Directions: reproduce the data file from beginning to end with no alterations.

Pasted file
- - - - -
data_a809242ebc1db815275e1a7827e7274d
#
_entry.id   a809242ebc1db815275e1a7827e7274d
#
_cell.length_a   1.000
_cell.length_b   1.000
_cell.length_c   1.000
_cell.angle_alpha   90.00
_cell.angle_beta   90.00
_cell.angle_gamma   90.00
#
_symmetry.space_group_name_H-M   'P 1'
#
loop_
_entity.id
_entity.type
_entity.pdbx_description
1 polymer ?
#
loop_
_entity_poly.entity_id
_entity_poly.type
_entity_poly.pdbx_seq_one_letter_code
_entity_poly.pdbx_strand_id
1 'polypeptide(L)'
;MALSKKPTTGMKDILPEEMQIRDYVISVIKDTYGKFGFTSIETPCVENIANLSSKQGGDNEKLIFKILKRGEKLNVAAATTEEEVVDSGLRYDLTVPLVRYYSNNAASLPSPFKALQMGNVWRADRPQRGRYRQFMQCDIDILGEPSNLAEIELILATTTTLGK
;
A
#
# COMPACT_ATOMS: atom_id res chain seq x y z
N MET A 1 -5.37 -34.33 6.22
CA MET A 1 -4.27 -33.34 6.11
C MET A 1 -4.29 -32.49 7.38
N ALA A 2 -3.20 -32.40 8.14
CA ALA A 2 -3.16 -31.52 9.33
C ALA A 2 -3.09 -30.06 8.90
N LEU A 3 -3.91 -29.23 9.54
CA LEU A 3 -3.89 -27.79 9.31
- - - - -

data_a809242ebc1db815275e1a7827e7274d
#
_entry.id   a809242ebc1db815275e1a7827e7274d
#
_cell.length_a   1.000
_cell.length_b   1.000
_cell.length_c   1.000
_cell.angle_alpha   90.00
_cell.angle_beta   90.00
_cell.angle_gamma   90.00
#
_symmetry.space_group_name_H-M   'P 1'
#
loop_
_entity.id
_entity.type
_entity.pdbx_description
1 polymer ?
#
loop_
_entity_poly.entity_id
_entity_poly.type
_entity_poly.pdbx_seq_one_letter_code
_entity_poly.pdbx_strand_id
1 'polypeptide(L)'
;MALSKKPTTGMKDILPEEMQIRDYVISVIKDTYGKFGFTSIETPCVENIANLSSKQGGDNEKLIFKILKRGEKLNVAAATTEEEVVDSGLRYDLTVPLVRYYSNNAASLPSPFKALQMGNVWRADRPQRGRYRQFMQCDIDILGEPSNLAEIELILATTTTLGK
;
A
#
# COMPACT_ATOMS: atom_id res chain seq x y z
N MET A 1 -5.37 -34.33 6.22
CA MET A 1 -4.27 -33.34 6.11
C MET A 1 -4.29 -32.49 7.38
N ALA A 2 -3.20 -32.40 8.14
CA ALA A 2 -3.16 -31.52 9.33
C ALA A 2 -3.09 -30.06 8.90
N LEU A 3 -3.91 -29.23 9.54
CA LEU A 3 -3.89 -27.79 9.31